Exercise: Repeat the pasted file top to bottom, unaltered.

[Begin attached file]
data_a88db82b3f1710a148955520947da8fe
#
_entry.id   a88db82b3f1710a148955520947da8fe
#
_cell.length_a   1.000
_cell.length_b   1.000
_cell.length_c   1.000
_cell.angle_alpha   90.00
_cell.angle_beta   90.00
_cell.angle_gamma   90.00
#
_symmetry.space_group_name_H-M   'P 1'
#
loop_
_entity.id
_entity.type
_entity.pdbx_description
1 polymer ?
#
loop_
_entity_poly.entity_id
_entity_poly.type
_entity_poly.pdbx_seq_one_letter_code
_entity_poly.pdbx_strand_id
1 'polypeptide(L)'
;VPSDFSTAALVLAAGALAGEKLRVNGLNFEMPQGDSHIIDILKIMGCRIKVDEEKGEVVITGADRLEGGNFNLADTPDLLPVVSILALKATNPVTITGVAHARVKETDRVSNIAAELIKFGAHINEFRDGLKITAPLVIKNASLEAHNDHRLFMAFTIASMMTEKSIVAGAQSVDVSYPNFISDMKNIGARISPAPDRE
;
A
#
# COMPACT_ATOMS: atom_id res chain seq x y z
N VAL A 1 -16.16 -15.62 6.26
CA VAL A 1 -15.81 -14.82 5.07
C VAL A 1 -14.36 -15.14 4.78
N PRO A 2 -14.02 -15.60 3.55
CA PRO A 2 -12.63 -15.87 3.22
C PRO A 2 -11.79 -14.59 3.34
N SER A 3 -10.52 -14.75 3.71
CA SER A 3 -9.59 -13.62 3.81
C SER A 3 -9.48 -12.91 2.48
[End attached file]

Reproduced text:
data_a88db82b3f1710a148955520947da8fe
#
_entry.id   a88db82b3f1710a148955520947da8fe
#
_cell.length_a   1.000
_cell.length_b   1.000
_cell.length_c   1.000
_cell.angle_alpha   90.00
_cell.angle_beta   90.00
_cell.angle_gamma   90.00
#
_symmetry.space_group_name_H-M   'P 1'
#
loop_
_entity.id
_entity.type
_entity.pdbx_description
1 polymer ?
#
loop_
_entity_poly.entity_id
_entity_poly.type
_entity_poly.pdbx_seq_one_letter_code
_entity_poly.pdbx_strand_id
1 'polypeptide(L)'
;VPSDFSTAALVLAAGALAGEKLRVNGLNFEMPQGDSHIIDILKIMGCRIKVDEEKGEVVITGADRLEGGNFNLADTPDLLPVVSILALKATNPVTITGVAHARVKETDRVSNIAAELIKFGAHINEFRDGLKITAPLVIKNASLEAHNDHRLFMAFTIASMMTEKSIVAGAQSVDVSYPNFISDMKNIGARISPAPDRE
;
A
#
# COMPACT_ATOMS: atom_id res chain seq x y z
N VAL A 1 -16.16 -15.62 6.26
CA VAL A 1 -15.81 -14.82 5.07
C VAL A 1 -14.36 -15.14 4.78
N PRO A 2 -14.02 -15.60 3.55
CA PRO A 2 -12.63 -15.87 3.22
C PRO A 2 -11.79 -14.59 3.34
N SER A 3 -10.52 -14.75 3.71
CA SER A 3 -9.59 -13.62 3.81
C SER A 3 -9.48 -12.91 2.48